The U.S. Supreme Court today announced it would not hear arguments regarding an Arizona law that sought to strip funding from Planned Parenthood for health-care programs unrelated to abortion services. As the Weekly explained when the law was struck down in federal court in February 2013:
The 2012 law sought to prevent women on the state's AHCCCS program or other state-assisted programs from using Planned Parenthood's clinics for any of their health-care needs—birth control, cancer screenings, STD treatment and the like.
The case largely rested on whether Planned Parenthood was "qualified" to provide the services. Federal law says that the state can't discriminate against qualified providers when deciding how to spend federal Medicaid funds. The new state law, passed during the 2012 session, declared that any organization that provided abortion services was not considered a "qualifed" provider.
Planned Parenthood sued, arguing that the state couldn't determine qualifications on that basis. It's a case that abortion opponents are making in other states. So far, they're losing in federal court.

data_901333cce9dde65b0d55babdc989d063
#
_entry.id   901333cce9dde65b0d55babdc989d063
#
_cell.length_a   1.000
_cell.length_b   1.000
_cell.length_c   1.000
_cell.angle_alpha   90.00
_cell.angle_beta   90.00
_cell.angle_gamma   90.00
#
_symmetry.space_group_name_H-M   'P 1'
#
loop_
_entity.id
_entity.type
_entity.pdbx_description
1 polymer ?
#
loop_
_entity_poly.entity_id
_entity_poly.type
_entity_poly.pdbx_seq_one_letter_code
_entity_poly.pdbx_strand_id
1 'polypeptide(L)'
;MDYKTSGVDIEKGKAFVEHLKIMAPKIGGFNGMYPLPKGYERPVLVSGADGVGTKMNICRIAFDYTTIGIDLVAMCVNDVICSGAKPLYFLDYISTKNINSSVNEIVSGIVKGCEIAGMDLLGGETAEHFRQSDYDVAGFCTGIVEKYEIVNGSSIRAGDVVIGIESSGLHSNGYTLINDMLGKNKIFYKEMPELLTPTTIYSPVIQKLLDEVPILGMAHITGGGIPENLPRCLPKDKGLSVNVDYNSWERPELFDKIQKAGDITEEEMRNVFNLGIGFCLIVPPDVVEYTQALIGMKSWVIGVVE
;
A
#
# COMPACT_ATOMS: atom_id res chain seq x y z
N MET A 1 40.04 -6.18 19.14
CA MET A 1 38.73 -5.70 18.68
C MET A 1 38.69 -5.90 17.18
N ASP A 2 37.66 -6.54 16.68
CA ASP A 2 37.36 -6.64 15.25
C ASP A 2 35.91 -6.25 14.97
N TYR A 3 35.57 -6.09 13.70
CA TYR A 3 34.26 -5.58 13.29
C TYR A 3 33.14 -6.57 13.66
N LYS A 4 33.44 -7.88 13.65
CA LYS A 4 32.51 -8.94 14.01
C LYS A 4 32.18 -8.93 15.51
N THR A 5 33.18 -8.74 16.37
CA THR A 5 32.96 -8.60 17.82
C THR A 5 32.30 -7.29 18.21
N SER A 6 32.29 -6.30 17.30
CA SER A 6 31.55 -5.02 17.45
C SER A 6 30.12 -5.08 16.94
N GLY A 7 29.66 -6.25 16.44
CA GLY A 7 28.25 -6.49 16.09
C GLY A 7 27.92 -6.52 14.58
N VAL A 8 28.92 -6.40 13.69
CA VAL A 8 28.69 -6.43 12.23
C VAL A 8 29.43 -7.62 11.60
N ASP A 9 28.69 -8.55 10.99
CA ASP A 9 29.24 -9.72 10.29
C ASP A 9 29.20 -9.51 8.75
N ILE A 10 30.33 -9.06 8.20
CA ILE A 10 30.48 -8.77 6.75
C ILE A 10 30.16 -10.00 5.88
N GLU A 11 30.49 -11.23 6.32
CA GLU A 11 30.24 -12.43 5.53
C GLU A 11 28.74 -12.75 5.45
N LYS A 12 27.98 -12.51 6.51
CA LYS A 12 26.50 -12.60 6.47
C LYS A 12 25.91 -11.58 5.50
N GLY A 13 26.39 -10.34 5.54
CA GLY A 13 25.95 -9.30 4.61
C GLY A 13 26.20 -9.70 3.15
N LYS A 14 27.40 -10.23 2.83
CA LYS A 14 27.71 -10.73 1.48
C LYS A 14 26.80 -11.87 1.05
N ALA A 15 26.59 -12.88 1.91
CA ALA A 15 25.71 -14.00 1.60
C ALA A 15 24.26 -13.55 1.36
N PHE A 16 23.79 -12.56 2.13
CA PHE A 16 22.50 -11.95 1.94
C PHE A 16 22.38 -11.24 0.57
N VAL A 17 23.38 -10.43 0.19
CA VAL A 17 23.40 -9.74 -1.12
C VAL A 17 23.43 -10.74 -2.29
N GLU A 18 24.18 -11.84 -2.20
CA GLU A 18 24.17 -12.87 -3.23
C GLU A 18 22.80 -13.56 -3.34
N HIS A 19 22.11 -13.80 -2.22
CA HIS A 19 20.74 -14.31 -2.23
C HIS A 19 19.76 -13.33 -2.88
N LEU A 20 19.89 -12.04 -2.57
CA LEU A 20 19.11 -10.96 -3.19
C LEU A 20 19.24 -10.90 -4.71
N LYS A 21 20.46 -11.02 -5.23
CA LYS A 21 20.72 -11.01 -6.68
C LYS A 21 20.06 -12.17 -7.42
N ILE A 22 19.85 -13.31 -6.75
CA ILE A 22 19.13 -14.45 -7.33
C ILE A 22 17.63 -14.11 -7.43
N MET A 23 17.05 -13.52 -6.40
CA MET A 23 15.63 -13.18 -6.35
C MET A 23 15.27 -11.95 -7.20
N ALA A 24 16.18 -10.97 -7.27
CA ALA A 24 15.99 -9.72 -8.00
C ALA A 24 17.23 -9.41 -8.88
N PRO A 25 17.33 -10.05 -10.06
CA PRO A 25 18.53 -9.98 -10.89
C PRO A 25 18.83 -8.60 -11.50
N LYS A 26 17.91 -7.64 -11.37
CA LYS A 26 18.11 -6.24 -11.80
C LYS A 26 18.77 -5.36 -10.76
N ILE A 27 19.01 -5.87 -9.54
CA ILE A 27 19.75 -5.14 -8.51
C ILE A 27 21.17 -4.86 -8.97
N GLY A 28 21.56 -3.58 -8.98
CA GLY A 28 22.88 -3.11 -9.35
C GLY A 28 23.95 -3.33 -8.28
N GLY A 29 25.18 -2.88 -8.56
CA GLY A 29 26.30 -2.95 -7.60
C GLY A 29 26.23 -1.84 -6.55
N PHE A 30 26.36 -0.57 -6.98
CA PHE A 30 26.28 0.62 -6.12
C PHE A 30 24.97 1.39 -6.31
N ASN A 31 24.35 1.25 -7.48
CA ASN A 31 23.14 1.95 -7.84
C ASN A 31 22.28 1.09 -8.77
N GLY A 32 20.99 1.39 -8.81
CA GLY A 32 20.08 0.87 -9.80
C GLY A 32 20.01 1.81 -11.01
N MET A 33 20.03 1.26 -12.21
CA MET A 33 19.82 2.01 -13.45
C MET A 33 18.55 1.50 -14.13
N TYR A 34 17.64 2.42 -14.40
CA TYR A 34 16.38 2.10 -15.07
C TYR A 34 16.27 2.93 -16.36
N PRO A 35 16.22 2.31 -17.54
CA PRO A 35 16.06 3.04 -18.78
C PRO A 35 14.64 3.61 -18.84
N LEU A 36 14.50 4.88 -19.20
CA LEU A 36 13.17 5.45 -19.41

Arizona Attorney General Tom Horne appealed, despite the precedents that suggested that the law could not stand up to constitutional review. The state lost again at the U.S. Circuit Ninth Circuit Court of Appeals and the U.S. Supreme Court announced today that it would not hear Arizona's final appeal of the law.
Planned Parenthood Arizona President and CEO Bryan Howard called the Supreme Court's decision "a victory for Arizona women and their families."
“The men and women of this state have the right to see the health care provider they deem is best for them," Howard said in a prepared statement. "Thousands of low-income women rely on Planned Parenthood for breast and cervical cancer screenings, birth control, and other basic health care. Politics should never interfere with a woman’s access to vital services."